The Hayne lesson all players should heed
Last week was incredibly stressful for Jarryd Hayne.
On Monday he was having lunch with childhood friend Tim Mannah pleading with him as to the whereabouts of a contract that would see him return to the Parramatta Eels.
As this was taking place his manager, Wayne Beavis, was in discussions with the Gold Coast Titans and when they escalated to the point where Hayne's presence was required, he walked into Sydney Airport and bought a one-way ticket to the Gold Coast.
By 10pm on Tuesday night he had signed and 12 hours later was front and centre at a packed press event flanked by coach Neil Henry, Titans CEO Graham Annesley, chair Rebecca Frizelle and representatives from sponsor Phone A Flight.
For 20 minutes he answered questions and spoke open and honestly about his disappointment at not being able to return to Parramatta and then backed up again on Thursday and did it all again prior to his first training session with his new team.
On Sunday, he was interviewed by Fox Sports on the field post-game, again by Fox and Channel Nine in separate interviews in the sheds before giving the press pack six minutes of considered and polished comment about his return to the NRL.
He didn't shy away from potential controversy surrounding an accidental bump with a match official and when the majority of news organisations ran with that angle the next day the sun still rose in the morning.
He's been given the week off media commitments this week – until game-day at least – but his conduct should serve as a lesson to the rest of the NRL of how players can shape the message by fronting up rather than hiding behind a cloak of paranoia.
Every week in the NRL there are players who are "protected" from the media if there is a storyline in the offing, only to be brought forward a week or two later when their newsworthiness has dwindled to the point of non-existence.
Former Queensland and Kangaroos legend Brent Tate writes in Big League this week that alongside Johnathan Thurston, Jarryd Hayne is the most marketable player in the game. And he's played one game in almost two years.
Thurston used the mammoth Origin arena to speak about the situation in Aurukun, Cameron Smith is perhaps the most giving interviewee currently in the game, Paul Gallen has realised that speaking his mind is actually good for the game and Michael Ennis may be the most in-demand media talent of players retiring at the end of this season.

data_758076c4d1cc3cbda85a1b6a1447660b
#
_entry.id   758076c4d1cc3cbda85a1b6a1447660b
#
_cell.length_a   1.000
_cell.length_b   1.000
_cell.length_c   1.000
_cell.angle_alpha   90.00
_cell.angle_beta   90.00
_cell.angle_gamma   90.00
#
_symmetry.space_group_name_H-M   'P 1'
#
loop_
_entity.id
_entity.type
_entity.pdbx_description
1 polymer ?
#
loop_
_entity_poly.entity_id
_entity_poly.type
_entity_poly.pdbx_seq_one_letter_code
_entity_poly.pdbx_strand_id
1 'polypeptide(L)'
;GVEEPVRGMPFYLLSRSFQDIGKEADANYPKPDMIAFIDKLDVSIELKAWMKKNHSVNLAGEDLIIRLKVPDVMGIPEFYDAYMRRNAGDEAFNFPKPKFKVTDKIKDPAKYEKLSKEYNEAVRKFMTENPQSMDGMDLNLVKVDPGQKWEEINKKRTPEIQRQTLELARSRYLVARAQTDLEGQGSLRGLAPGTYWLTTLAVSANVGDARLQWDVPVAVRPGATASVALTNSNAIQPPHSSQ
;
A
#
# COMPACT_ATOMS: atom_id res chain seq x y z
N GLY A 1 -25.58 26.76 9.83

I admired the way Ben Hunt handled any supposed grand final demons at the start of the season with a Big League column and piece on The Footy Show, Greg Bird doesn't shy away from making a statement and Shaun Johnson is an articulate and polite superstar but they are the exception rather than the rule.
Many will point to Hayne's experience with the San Francisco 49ers in the NFL in America and the vastly different access that is afforded to sports reporters in the US but before he left the now 28-year-old held himself in such a manner that made him stand out from the crowd.
He was confident in what he was saying – no matter how many cameras and microphones were being thrust in his face – but never to the point where he could be viewed as trying to rise above his station.
He spoke of the need for players to be protected when it came to the use of their likeness in a promotional sense in a way that was all encompassing and not merely for 'Team Jarryd' and in all my experiences he has treated the media with respect.
There are very few players currently in our game with the magnetism and marketability of Hayne but it is a position he has cultivated by virtue of his conduct.
He rarely speaks in clichés, he says exactly what he's thinking and neither the teams he plays for or his bank balance have ever suffered because of it.
If I could urge other players to take one lesson from Hayne it is this: Own the message.
Speak to the media as you would speak to a fan because they won't begin to cheer for you unless they know in at least some small way who you are.
We often see players as they pass the age of 30 come to the realisation that their profile when they finish playing will dictate the shape their life takes after football and overnight become media darlings.
The smartest thing Jarryd Hayne has ever done is to embrace that opportunity and all that comes with it while still at the absolute peak of his powers.